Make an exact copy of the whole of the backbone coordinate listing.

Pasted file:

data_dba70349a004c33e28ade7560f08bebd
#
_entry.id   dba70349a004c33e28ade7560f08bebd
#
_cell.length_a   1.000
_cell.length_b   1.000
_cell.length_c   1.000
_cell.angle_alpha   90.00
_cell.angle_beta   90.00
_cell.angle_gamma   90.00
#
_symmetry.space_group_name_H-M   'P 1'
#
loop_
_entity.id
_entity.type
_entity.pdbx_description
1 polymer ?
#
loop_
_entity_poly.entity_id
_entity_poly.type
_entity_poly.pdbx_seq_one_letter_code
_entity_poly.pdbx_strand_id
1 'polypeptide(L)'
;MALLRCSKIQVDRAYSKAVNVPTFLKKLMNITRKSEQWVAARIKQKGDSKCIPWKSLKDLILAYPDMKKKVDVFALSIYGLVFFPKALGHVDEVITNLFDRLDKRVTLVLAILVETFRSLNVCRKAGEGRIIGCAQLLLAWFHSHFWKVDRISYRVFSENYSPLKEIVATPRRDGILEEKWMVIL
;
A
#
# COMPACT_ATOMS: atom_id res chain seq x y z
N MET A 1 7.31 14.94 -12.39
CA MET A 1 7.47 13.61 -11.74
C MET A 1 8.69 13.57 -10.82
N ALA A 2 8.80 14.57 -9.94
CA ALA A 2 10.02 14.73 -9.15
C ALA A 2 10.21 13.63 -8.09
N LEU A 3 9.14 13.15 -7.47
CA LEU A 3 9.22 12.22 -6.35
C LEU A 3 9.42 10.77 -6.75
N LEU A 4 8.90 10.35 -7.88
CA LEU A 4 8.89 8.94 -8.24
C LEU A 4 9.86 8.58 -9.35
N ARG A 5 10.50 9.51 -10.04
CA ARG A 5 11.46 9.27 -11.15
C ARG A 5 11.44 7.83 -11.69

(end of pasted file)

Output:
data_dba70349a004c33e28ade7560f08bebd
#
_entry.id   dba70349a004c33e28ade7560f08bebd
#
_cell.length_a   1.000
_cell.length_b   1.000
_cell.length_c   1.000
_cell.angle_alpha   90.00
_cell.angle_beta   90.00
_cell.angle_gamma   90.00
#
_symmetry.space_group_name_H-M   'P 1'
#
loop_
_entity.id
_entity.type
_entity.pdbx_description
1 polymer ?
#
loop_
_entity_poly.entity_id
_entity_poly.type
_entity_poly.pdbx_seq_one_letter_code
_entity_poly.pdbx_strand_id
1 'polypeptide(L)'
;MALLRCSKIQVDRAYSKAVNVPTFLKKLMNITRKSEQWVAARIKQKGDSKCIPWKSLKDLILAYPDMKKKVDVFALSIYGLVFFPKALGHVDEVITNLFDRLDKRVTLVLAILVETFRSLNVCRKAGEGRIIGCAQLLLAWFHSHFWKVDRISYRVFSENYSPLKEIVATPRRDGILEEKWMVIL
;
A
#
# COMPACT_ATOMS: atom_id res chain seq x y z
N MET A 1 7.31 14.94 -12.39
CA MET A 1 7.47 13.61 -11.74
C MET A 1 8.69 13.57 -10.82
N ALA A 2 8.80 14.57 -9.94
CA ALA A 2 10.02 14.73 -9.15
C ALA A 2 10.21 13.63 -8.09
N LEU A 3 9.14 13.15 -7.47
CA LEU A 3 9.22 12.22 -6.35
C LEU A 3 9.42 10.77 -6.75
N LEU A 4 8.90 10.35 -7.88
CA LEU A 4 8.89 8.94 -8.24
C LEU A 4 9.86 8.58 -9.35
N ARG A 5 10.50 9.51 -10.04
CA ARG A 5 11.46 9.27 -11.15
C ARG A 5 11.44 7.83 -11.69